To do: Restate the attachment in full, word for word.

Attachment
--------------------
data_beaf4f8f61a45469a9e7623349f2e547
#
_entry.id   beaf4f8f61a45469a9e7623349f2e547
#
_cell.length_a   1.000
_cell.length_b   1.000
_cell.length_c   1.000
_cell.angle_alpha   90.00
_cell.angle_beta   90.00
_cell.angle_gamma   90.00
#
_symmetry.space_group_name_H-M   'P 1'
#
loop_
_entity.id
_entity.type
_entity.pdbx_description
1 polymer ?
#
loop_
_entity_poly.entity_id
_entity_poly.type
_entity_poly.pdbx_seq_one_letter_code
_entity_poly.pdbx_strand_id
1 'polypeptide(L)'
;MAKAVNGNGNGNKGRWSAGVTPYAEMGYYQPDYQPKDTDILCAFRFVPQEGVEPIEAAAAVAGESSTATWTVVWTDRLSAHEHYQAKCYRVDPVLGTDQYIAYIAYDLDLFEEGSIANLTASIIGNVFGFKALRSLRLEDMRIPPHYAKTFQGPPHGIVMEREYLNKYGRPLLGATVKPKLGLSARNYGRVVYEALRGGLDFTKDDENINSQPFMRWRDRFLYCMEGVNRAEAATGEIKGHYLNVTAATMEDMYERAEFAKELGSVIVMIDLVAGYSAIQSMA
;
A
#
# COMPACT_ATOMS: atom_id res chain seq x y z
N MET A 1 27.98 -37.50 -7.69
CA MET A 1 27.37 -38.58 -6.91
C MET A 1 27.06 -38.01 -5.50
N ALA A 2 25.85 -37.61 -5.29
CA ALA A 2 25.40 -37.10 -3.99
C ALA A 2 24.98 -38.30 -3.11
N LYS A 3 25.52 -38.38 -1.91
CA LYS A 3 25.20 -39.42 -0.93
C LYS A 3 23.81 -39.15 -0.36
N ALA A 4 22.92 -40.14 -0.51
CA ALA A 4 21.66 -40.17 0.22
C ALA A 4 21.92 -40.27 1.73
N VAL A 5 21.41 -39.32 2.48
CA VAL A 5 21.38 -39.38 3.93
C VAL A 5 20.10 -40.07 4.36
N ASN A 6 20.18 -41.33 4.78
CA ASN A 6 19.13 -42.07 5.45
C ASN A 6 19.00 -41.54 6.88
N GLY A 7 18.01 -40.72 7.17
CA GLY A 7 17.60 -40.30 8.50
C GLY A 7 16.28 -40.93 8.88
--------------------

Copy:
data_beaf4f8f61a45469a9e7623349f2e547
#
_entry.id   beaf4f8f61a45469a9e7623349f2e547
#
_cell.length_a   1.000
_cell.length_b   1.000
_cell.length_c   1.000
_cell.angle_alpha   90.00
_cell.angle_beta   90.00
_cell.angle_gamma   90.00
#
_symmetry.space_group_name_H-M   'P 1'
#
loop_
_entity.id
_entity.type
_entity.pdbx_description
1 polymer ?
#
loop_
_entity_poly.entity_id
_entity_poly.type
_entity_poly.pdbx_seq_one_letter_code
_entity_poly.pdbx_strand_id
1 'polypeptide(L)'
;MAKAVNGNGNGNKGRWSAGVTPYAEMGYYQPDYQPKDTDILCAFRFVPQEGVEPIEAAAAVAGESSTATWTVVWTDRLSAHEHYQAKCYRVDPVLGTDQYIAYIAYDLDLFEEGSIANLTASIIGNVFGFKALRSLRLEDMRIPPHYAKTFQGPPHGIVMEREYLNKYGRPLLGATVKPKLGLSARNYGRVVYEALRGGLDFTKDDENINSQPFMRWRDRFLYCMEGVNRAEAATGEIKGHYLNVTAATMEDMYERAEFAKELGSVIVMIDLVAGYSAIQSMA
;
A
#
# COMPACT_ATOMS: atom_id res chain seq x y z
N MET A 1 27.98 -37.50 -7.69
CA MET A 1 27.37 -38.58 -6.91
C MET A 1 27.06 -38.01 -5.50
N ALA A 2 25.85 -37.61 -5.29
CA ALA A 2 25.40 -37.10 -3.99
C ALA A 2 24.98 -38.30 -3.11
N LYS A 3 25.52 -38.38 -1.91
CA LYS A 3 25.20 -39.42 -0.93
C LYS A 3 23.81 -39.15 -0.36
N ALA A 4 22.92 -40.14 -0.51
CA ALA A 4 21.66 -40.17 0.22
C ALA A 4 21.92 -40.27 1.73
N VAL A 5 21.41 -39.32 2.48
CA VAL A 5 21.38 -39.38 3.93
C VAL A 5 20.10 -40.07 4.36
N ASN A 6 20.18 -41.33 4.78
CA ASN A 6 19.13 -42.07 5.45
C ASN A 6 19.00 -41.54 6.88
N GLY A 7 18.01 -40.72 7.17
CA GLY A 7 17.60 -40.30 8.50
C GLY A 7 16.28 -40.93 8.88